Summary of Baseline Household Survey Results: Phonghong district Vientiane province Lao PDR
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Yen BY, Khodyhotha K, Toummavong P, Chidvilaphone S, Lee Y, Vorlasan S, Keophoxay A, Souvannaxayyavong C, Villanueva J, Ferrer AJG, Pavelic P, Sebastian LS. 2015. Summary of Baseline Household Survey Results: Phonghong district, Vientiane province, Lao PDR. Copenhagen, Denmark: CGIAR Research Program on Climate Change, Agriculture and Food Security (CCAFS).
Permanent link to cite or share this item: http://hdl.handle.net/10568/78491
This report summarizes the results of the household baseline survey conducted in Ekxang Climate-Smart Village and six surrounding villages in Phonghong district, Vientiane province, Lao PDR. The survey was implemented with participation of 140 randomly selected households using pre-prepared tablet-based questionnaires. The majority of the households were male-headed. On average, each household had six members and most of the members were between 5 and 60 years old. The household size and labor force in the target region are similar to national average. The main source of food and income of the households were from on-farm agriculture production, which was mostly contributed by cultivation and livestock. Agriculture production was mainly for self-sufficient purpose as most of products were consumed within the household. Farm size mostly ranged between 1 and 5 hectares and households still can expand land for crops from existing pasture or fallow land. Besides their own land, households were also allowed access to communal land for food crops, vegetables, and other products. With the availability of arable land, food production was enough for the household demand throughout the year. Considering a “typical food year”, food shortage was only experienced by 3% of the households in June, July and October. Few households experienced food crisis in last five years. Although climate change is widely mentioned by the community, it was not perceived as a main factor that led to changes in farming practices. About 80% of the households changed their crops following market price and preference of consumer and availability of labor over the last 10 years. Rain water was often available for farming during rainy season. During the dry season, due to limited capacity of irrigation system, farmers often use water from ponds and boreholes for surrounding crop fields. Regarding information sources, households received climate and weather information from television and individuals, such as friends, relatives or neighbors. Most of the households owned television (97.9%) and mobile phone (95.7%). Information about extreme events and short term (2-3 days) weather forecast were available, but not the long term weather forecast or early warning of pest and disease outbreak. It seems that government organizations did not pay much attention to providing climate information to farmers as only one out of 129 households reported that they receive the information from government staffs.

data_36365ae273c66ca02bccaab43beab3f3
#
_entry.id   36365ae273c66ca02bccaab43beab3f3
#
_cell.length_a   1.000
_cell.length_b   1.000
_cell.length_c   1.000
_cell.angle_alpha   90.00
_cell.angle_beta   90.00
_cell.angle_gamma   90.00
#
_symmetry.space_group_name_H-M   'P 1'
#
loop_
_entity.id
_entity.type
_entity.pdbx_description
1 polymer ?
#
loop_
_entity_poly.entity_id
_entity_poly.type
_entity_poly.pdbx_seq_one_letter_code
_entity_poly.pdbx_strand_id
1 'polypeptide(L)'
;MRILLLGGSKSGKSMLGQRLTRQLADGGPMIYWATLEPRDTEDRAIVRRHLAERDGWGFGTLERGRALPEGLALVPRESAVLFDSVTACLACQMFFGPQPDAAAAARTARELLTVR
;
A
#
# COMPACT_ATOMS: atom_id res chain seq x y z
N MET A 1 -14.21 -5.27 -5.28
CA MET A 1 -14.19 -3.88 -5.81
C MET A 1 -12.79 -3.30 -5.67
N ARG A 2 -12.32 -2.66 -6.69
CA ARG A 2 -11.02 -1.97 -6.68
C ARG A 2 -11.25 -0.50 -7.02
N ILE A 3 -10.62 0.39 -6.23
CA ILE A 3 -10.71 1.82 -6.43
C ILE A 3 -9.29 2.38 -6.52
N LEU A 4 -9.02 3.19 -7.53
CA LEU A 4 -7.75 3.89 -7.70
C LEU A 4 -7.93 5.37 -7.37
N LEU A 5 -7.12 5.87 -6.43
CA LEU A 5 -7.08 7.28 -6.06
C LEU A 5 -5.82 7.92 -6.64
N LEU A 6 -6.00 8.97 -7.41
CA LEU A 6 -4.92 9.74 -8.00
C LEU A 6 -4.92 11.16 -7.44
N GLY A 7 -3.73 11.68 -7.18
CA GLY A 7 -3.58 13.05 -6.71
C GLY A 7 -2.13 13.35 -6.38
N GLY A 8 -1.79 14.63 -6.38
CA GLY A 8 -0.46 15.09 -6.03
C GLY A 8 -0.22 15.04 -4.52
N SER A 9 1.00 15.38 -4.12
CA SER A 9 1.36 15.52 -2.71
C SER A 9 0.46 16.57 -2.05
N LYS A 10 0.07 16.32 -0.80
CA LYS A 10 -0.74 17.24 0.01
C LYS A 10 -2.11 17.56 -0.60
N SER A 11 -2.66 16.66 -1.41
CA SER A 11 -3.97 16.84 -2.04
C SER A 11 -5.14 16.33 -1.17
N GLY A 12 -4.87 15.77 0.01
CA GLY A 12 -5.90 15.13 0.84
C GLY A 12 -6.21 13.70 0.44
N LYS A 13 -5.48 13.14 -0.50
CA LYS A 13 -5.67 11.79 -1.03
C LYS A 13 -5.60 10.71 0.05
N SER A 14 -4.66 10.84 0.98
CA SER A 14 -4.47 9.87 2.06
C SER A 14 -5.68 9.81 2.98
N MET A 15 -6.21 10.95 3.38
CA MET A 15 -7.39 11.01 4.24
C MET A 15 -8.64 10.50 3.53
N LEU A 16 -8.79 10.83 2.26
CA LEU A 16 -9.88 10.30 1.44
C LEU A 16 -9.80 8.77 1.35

CGIAR Author ORCID iDs
Bui Tan Yenhttps://orcid.org/0000-0002-3899-5811